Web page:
The JSON Web Tokens (JWT) standard describes a compact method for verifiable data transfers. Each token contains a signature that allows the issuing party to check the message’s integrity.

In this article, you’ll learn what the JWT structure includes and how you can generate your own tokens. JWTs are a popular way to secure APIs and authenticate user sessions because they’re simple and self-contained.

How JWTs Work

One of the most common tasks in any API is validating that users are who they claim to be. Authentication’s usually handled by having the client include an API key with requests it sends to the server. The key contains embedded information that identifies the user. This still leaves one big question: how can the server validate that it issued the key in the first place?

JWTs conveniently solve this problem by using a secret to sign each token. The server can check a token’s valid by trying to recompute the presented signature using its private secret. Any tampering will cause the verification to fail.

The JWT Format

JWTs are formed from three distinct components:

  • Header – This includes metadata about the token itself, such as the signing algorithm that was used.
  • Payload – The token’s payload can be any arbitrary data relevant to your system. It could include the user’s ID and a list of features they can interact with.
  • Signature – The signature allows the token’s integrity to be validated in the future. It’s created by signing the header and payload using a secret value that’s known only to the server.

These three components are joined with periods to produce the JWT:


Each piece is encoded using Base-64. The complete token is a string of text that can be easily consumed in programming environments and sent with HTTP requests.

Creating a JWT

The steps to create a JWT can be implemented in all programming languages. This example uses PHP but the process will be similar in your own system.

Start out by creating the header. This usually includes two fields, alg and typ:

  • alg – The hashing algorithm that will be used to create the signature. This is normally HMAC SHA256 (HS256).
  • typ – The type of token that’s being generated. This should be JWT.

Here’s the JSON that defines the header:

    "alg": "HS256",
    "typ": "JWT"

The header JSON needs to be Base64-encoded next:

$headerData = ["alg" => "HS256", "typ" => "JWT"];
$header = base64_encode(json_encode($headerData));

Next define your token’s payload as another JSON object. This is application-specific. The example offers details of the authenticated user account, as well as information about the token itself. exp, iat, and nbf are fields used by convention to express the token’s expiry time, issued at time, and not valid before (start) time. The payload needs to be Base64-encoded too.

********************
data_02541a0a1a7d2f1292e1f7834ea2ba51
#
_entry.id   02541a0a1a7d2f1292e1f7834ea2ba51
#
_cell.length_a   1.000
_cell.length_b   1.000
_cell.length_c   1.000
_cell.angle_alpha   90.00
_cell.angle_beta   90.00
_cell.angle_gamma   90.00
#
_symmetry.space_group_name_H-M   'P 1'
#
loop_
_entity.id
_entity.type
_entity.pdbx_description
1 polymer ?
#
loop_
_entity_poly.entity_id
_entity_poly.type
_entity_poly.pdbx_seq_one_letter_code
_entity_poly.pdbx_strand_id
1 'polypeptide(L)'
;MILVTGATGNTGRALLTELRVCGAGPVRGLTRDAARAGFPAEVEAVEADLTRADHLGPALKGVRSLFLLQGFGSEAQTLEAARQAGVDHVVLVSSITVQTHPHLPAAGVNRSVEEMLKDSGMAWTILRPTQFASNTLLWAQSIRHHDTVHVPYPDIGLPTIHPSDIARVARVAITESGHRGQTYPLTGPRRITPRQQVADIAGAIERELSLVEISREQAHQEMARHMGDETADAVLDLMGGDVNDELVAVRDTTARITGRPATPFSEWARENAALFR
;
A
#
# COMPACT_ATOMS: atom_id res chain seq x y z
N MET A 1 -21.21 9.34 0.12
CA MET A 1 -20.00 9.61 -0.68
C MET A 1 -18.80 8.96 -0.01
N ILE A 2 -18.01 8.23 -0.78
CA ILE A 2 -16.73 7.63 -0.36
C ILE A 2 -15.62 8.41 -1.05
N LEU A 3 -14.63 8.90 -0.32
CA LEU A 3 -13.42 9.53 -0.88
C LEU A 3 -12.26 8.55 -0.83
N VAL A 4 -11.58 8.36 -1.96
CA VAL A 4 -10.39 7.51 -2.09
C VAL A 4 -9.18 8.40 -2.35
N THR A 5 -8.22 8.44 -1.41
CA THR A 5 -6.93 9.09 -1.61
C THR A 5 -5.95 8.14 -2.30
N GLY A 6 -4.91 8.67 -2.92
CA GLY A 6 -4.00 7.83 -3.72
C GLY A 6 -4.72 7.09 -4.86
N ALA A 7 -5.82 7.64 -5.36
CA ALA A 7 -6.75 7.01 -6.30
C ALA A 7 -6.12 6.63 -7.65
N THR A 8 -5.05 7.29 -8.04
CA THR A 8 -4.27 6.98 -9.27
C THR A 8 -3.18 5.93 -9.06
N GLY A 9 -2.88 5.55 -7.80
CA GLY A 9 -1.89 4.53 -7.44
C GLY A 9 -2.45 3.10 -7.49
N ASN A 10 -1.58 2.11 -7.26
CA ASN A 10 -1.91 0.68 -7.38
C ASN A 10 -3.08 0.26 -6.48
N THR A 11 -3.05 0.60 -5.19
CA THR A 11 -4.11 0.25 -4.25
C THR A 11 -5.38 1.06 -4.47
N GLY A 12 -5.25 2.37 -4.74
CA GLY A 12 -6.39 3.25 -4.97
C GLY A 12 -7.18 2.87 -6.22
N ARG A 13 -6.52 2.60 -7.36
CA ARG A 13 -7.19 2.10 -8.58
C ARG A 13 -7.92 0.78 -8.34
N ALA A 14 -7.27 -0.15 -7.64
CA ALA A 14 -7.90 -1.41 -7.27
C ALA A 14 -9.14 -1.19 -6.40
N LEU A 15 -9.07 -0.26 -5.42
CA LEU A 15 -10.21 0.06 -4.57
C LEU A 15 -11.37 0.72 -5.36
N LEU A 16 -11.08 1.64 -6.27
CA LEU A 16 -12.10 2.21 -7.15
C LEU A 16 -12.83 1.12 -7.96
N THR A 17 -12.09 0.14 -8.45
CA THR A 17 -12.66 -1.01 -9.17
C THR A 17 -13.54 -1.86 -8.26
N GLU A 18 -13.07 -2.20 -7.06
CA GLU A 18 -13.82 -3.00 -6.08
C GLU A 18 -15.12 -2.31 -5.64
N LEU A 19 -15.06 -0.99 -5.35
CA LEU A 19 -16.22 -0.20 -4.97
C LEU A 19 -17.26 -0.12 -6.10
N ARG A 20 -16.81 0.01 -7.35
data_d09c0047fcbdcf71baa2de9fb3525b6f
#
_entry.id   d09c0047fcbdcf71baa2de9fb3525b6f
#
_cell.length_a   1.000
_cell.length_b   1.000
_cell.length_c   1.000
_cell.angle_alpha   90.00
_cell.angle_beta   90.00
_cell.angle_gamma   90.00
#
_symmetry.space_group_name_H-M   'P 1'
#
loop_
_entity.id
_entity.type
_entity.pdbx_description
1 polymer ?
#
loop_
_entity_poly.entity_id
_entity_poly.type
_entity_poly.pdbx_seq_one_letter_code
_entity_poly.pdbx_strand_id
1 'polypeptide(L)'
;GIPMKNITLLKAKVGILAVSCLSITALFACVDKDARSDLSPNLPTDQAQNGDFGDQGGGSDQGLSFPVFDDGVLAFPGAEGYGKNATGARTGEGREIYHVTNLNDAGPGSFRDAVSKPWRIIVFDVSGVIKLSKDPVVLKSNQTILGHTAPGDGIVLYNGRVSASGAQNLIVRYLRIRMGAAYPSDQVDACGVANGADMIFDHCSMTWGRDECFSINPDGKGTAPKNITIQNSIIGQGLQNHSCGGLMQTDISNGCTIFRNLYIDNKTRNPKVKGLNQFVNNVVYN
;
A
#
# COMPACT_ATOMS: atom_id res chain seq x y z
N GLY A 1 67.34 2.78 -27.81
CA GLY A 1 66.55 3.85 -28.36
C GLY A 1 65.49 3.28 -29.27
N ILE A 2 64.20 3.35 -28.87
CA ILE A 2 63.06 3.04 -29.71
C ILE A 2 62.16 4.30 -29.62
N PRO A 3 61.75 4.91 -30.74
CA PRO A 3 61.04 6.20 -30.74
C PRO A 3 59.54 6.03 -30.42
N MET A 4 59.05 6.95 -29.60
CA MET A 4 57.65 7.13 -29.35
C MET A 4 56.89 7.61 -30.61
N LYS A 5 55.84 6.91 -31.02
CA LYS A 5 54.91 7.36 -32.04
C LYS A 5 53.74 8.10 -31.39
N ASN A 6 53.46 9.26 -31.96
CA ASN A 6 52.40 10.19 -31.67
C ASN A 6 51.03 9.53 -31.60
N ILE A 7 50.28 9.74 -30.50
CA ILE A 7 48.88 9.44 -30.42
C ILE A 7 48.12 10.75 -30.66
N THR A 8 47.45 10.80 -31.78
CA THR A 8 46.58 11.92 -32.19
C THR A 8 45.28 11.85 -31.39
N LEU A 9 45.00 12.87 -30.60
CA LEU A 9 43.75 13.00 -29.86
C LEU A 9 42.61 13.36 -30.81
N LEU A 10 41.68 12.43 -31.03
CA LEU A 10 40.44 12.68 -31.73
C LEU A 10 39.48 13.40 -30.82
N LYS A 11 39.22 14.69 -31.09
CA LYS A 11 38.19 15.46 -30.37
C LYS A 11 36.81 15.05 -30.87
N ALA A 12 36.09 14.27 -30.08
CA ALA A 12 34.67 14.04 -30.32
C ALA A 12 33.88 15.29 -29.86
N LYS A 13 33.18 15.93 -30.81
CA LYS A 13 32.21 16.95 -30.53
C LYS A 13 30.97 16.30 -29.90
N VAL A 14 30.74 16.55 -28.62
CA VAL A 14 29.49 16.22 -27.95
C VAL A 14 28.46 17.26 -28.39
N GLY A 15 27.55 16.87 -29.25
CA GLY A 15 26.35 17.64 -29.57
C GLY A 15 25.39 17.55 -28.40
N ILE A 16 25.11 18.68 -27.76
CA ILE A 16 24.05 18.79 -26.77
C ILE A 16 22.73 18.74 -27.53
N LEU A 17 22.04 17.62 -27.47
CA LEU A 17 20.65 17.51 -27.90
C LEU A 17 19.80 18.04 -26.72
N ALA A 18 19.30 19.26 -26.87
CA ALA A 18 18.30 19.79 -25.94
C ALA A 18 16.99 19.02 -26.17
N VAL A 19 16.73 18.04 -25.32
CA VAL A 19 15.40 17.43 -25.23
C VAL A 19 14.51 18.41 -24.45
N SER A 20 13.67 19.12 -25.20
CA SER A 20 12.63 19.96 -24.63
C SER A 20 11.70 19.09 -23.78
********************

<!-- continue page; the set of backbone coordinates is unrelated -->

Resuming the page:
$payloadData = [
    "userId" => 1001,
    "userName" => "demo",
    "licensedFeatures" => ["todos", "calendar", "invoicing"],
    "exp" => (time() + 900),
    "iat" => time(),
    "nbf" => time()
$payload = base64_encode(json_encode($payloadData));

All that remains is to create the signature. To produce this you first combine the header and payload into a single string separated by a . character:

$headerAndPayload = "$header.$payload";

Next you must generate a unique secret to use as your signing key. The secret needs to be stored securely on your server and must never be sent to clients. Exposure of this value would allow anyone to create valid tokens.

// PHP method to generate 32 random characters
$secret = bin2hex(openssl_random_pseudo_bytes(16));

You complete the process by using the secret to sign the combined header and payload string using the hashing algorithm you indicated in the header. The output signature must be Base64-encoded like the other components.

$signature = base64_encode(hash_hmac("sha256", $headerAndPayload, $secret, true));

Now you’ve got the header, payload, and signature as individual textual components. Join them all together with . separators to create the JWT to send to your client:

$jwt = "$header.$payload.$signature";

Verifying Incoming JWTs

The client application can determine the features available to the user by decoding the token’s payload. Here’s an example in JavaScript:

const tokenComponents = jwt.split(".");
const payload = token[1];
const payloadDecoded = JSON.parse(atob(payload));
// ["todos", "calendar", "invoicing"]